Weekly Memo

Aug. 12, 2013

Dear members of the Hajim School community:

     On behalf of the entire Hajim School community, I’d like to extend condolences to the family of Prof. Richard “Dick” Eisenberg, who served on the faculty of Chemical Engineering from 1959 to 1983, and remained an active supporter of the department right up until his death last week at the age of 93. Prof. Eisenberg created the Eisenberg summer research fellowships for undergraduate students, and is remembered as mentor for faculty and students alike. Click here to read more…
   
      Here's a fine example of the multidisciplinary collaboration that makes this university such a productive research institution. Stephen McAleavey, associate professor of Biomedical Engineering, and Daniel Mruzek, a professor of Pediatrics at the Medical Center, have developed a wearable sensor system that will help toilet train autistic children -- in essence, a moisture pager that can connect to a smartphone app and alert caregivers to accidents. "Dan handles the clinical and psychological side of things," Stephen writes, "while a computer science freshman(!), Dan Hassin, and I have developed a Bluetooth sensor and iPod software for signaling an alarm..." They recently received a grant from the Autism Treatment Network, and are starting a pilot study with collaborators at Vanderbilt and Nationwide Children's Hospital at Ohio State. Well done! Click here to read more.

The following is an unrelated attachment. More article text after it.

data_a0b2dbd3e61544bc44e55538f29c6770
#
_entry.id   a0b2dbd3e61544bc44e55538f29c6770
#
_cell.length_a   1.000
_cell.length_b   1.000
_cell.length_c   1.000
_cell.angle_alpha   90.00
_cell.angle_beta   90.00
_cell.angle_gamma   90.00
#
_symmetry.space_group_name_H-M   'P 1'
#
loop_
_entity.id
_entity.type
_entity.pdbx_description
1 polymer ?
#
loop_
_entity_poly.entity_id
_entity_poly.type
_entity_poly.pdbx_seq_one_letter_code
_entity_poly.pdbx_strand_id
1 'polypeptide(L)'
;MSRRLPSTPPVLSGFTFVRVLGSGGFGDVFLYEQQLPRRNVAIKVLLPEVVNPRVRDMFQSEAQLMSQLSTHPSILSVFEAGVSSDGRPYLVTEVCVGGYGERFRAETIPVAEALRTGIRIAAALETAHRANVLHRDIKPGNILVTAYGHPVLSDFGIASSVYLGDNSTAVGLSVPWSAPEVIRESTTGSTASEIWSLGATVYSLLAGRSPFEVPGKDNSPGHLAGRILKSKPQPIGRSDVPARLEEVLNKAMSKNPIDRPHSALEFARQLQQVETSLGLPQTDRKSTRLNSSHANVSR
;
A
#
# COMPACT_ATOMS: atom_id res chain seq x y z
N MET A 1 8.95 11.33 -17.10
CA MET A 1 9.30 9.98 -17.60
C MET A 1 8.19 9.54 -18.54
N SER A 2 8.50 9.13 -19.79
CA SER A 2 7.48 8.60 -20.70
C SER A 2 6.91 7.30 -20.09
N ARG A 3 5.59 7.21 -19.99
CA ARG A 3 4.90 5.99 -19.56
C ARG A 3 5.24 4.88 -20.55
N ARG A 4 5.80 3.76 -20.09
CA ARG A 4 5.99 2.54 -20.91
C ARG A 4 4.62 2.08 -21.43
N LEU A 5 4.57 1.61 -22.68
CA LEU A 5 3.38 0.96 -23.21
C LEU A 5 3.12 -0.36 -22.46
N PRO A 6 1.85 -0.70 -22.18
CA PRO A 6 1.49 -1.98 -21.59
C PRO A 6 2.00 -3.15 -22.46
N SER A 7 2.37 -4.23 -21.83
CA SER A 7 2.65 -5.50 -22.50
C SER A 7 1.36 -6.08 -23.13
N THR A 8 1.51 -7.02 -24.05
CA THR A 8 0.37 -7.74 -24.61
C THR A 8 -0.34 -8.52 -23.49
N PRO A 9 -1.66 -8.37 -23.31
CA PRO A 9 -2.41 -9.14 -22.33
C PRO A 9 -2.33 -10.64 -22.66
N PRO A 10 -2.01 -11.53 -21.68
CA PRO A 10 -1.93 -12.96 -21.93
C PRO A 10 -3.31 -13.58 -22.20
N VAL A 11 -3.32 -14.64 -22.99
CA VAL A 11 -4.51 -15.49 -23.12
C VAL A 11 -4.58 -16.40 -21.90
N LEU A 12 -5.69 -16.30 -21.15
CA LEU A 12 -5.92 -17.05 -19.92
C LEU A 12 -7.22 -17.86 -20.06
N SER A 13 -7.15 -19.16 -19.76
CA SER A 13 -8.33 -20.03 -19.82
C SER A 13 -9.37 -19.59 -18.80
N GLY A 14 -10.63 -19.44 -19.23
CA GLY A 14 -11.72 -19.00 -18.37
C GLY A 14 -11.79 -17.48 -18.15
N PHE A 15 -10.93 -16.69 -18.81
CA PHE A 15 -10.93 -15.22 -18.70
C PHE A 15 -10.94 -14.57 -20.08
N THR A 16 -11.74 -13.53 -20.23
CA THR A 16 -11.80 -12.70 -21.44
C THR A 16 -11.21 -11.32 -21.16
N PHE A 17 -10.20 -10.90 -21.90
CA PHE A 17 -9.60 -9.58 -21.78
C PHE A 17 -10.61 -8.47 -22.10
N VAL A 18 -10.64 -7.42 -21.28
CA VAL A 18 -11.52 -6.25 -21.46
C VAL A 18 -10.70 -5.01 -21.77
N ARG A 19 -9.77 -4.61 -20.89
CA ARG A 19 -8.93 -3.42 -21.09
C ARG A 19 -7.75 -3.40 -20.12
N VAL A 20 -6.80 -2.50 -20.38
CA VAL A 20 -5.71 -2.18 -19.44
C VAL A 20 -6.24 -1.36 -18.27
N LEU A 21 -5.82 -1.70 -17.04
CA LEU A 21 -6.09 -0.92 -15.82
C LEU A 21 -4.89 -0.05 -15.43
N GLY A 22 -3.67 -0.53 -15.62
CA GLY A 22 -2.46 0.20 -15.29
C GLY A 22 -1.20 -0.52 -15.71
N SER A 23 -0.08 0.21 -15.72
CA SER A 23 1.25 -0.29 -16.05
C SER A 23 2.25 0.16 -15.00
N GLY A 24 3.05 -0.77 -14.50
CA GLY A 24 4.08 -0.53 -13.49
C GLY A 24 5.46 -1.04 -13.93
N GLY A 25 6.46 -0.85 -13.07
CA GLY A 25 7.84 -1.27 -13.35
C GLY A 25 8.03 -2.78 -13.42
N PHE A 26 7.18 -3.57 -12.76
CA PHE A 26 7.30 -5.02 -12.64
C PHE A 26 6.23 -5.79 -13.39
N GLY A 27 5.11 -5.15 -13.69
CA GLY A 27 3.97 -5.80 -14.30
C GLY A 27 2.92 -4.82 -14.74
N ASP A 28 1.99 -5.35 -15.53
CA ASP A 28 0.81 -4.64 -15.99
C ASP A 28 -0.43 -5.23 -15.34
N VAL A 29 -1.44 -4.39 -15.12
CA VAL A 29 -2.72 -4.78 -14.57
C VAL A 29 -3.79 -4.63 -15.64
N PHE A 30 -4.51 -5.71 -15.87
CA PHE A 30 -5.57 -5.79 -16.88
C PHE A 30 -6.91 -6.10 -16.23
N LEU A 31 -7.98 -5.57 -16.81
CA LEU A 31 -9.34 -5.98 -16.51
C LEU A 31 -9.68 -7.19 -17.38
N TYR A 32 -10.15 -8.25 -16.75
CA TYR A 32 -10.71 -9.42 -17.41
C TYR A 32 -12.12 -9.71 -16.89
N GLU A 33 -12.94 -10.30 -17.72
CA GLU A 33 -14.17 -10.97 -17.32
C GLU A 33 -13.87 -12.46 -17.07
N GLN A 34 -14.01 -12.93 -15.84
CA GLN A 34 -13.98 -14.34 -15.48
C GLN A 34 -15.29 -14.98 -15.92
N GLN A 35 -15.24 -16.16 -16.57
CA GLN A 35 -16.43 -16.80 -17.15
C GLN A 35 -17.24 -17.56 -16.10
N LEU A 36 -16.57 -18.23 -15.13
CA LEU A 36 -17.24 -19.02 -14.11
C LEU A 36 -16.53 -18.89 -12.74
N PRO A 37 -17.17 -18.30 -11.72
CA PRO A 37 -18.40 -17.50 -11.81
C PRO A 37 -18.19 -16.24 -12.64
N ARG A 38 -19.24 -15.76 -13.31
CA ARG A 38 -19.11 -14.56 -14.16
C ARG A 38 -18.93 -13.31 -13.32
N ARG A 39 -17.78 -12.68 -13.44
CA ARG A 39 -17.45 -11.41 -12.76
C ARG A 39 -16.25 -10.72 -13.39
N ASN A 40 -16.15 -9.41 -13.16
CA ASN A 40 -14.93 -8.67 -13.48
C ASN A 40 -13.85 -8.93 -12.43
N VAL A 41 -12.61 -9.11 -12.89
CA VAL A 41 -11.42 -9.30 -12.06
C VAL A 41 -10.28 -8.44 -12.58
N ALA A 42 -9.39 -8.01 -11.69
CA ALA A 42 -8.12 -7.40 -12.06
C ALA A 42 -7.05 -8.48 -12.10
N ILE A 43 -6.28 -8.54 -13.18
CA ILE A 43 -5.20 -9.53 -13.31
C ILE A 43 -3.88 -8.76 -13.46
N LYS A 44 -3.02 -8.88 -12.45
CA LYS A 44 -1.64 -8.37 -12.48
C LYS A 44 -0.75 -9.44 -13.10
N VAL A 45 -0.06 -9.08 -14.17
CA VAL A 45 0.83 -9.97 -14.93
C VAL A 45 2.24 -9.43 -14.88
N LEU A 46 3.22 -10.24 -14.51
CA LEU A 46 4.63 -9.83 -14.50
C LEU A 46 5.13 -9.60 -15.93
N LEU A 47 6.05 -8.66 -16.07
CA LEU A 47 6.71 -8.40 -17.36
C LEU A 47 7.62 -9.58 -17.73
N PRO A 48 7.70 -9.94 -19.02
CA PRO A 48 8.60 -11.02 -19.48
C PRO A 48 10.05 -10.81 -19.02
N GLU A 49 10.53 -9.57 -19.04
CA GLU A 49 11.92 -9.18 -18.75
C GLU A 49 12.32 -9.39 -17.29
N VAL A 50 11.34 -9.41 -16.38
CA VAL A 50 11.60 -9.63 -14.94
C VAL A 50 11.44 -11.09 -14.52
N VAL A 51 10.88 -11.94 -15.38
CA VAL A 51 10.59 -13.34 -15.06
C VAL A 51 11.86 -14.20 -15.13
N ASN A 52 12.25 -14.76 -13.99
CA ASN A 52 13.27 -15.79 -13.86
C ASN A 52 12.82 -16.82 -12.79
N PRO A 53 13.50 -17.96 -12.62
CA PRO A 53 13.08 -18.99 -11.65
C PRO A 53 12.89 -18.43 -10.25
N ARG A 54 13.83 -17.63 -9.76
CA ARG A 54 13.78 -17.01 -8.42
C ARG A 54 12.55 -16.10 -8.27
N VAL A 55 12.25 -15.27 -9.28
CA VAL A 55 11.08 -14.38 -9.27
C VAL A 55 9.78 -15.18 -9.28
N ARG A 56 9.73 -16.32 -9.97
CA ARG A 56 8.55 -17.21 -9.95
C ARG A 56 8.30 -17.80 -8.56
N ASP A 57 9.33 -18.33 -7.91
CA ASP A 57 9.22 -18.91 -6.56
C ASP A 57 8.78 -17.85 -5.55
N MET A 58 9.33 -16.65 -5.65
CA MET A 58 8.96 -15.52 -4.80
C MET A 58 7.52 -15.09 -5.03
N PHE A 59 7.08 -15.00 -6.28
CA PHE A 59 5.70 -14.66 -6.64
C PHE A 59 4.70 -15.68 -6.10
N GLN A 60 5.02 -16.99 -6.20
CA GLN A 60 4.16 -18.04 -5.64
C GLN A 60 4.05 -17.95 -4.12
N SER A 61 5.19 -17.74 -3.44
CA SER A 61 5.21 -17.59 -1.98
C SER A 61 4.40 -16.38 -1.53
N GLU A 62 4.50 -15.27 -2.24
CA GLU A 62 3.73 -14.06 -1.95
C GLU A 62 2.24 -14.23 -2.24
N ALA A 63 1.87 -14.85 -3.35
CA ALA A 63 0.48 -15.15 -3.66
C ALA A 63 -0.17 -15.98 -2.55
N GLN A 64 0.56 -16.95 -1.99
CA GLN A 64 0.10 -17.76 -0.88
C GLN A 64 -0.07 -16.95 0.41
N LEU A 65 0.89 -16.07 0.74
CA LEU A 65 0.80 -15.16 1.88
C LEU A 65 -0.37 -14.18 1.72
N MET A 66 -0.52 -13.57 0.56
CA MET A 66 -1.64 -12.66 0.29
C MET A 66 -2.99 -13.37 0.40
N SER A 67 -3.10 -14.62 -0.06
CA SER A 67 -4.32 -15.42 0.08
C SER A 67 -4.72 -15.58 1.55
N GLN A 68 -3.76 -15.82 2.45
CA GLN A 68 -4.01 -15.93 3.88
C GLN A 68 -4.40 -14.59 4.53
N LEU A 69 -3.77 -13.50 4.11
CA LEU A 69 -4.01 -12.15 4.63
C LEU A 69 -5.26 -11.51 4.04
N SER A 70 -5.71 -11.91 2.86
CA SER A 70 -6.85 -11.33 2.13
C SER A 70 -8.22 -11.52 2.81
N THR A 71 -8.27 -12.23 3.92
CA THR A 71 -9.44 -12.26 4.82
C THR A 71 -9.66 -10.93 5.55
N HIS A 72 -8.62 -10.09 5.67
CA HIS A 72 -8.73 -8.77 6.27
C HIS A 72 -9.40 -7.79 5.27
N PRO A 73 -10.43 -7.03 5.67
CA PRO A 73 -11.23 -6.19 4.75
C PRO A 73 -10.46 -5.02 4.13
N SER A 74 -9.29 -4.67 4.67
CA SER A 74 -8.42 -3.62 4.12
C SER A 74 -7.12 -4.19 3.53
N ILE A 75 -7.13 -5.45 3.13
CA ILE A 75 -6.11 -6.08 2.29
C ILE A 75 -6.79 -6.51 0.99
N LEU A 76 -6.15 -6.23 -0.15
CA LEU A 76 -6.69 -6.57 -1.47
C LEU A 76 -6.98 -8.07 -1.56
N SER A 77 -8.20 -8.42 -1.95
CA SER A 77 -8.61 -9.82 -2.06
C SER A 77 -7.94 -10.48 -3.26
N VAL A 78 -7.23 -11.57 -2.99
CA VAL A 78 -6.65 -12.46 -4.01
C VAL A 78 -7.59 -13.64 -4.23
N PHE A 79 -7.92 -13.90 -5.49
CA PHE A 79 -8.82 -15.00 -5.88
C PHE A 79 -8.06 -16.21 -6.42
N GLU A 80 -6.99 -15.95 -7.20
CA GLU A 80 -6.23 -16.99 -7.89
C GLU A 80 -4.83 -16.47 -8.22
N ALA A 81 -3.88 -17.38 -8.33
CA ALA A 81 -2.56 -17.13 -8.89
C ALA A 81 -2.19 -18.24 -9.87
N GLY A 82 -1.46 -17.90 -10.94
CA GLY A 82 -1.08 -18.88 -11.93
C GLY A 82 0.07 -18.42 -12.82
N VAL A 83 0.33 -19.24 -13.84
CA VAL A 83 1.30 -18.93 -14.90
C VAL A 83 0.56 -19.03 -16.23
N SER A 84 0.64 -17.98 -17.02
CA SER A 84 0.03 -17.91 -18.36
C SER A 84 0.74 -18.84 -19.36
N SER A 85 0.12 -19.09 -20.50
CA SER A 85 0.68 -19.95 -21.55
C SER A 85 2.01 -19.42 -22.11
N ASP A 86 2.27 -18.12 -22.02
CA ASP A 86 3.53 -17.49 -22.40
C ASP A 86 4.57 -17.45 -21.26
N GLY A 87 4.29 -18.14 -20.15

Speaking of productivity: One minute, Jannick Rolland, the Brian J. Thompson Professor of Optical Engineering, learned that an all-important grant had been approved to launch her Center for Freeform Optics (CeFO). The next minute she was off to South Korea where she and Kevin Thompson, a visiting scientist at The Institute, have been lecturing and visiting at universities and research institutes, thanks to former student Kyesung Lee, who helped organize their tour. Jannick has signed a memorandum of understanding with the Graduate School of Analytical Science and Technology to help foster exchanges with our University, and is wrapping up her trip instructing students in Changchun, China, on Applied Optics. All of these efforts help build strong ties that could lead to research collaborations and student exchanges. I commend Jannick, not only for her incredible talent, but also for her incredible energy. She definitely knows how to get things done!

    Looks like I'm not the only one intrigued by that C-Pen scanner, one of seven items our students could choose from to determine the gifts we will hand out this year at special events.  Last I checked the C-Pen ended up in second place in the polling at our Facebook page, trailing only the Sony A4-sized digital paper notepad.

    I would like to thank the Hajim School department chairs for their candor and advice at our annual retreat on Friday to assess where we are and where we’re headed. It was a very constructive exchange on issues ranging from making sure incoming freshmen have sufficient math skills, to the staff and capacity concerns associated with our increased enrollment. I appreciate their input.

     Have great week!

Sincerely,

Robert L. Clark
Professor and Dean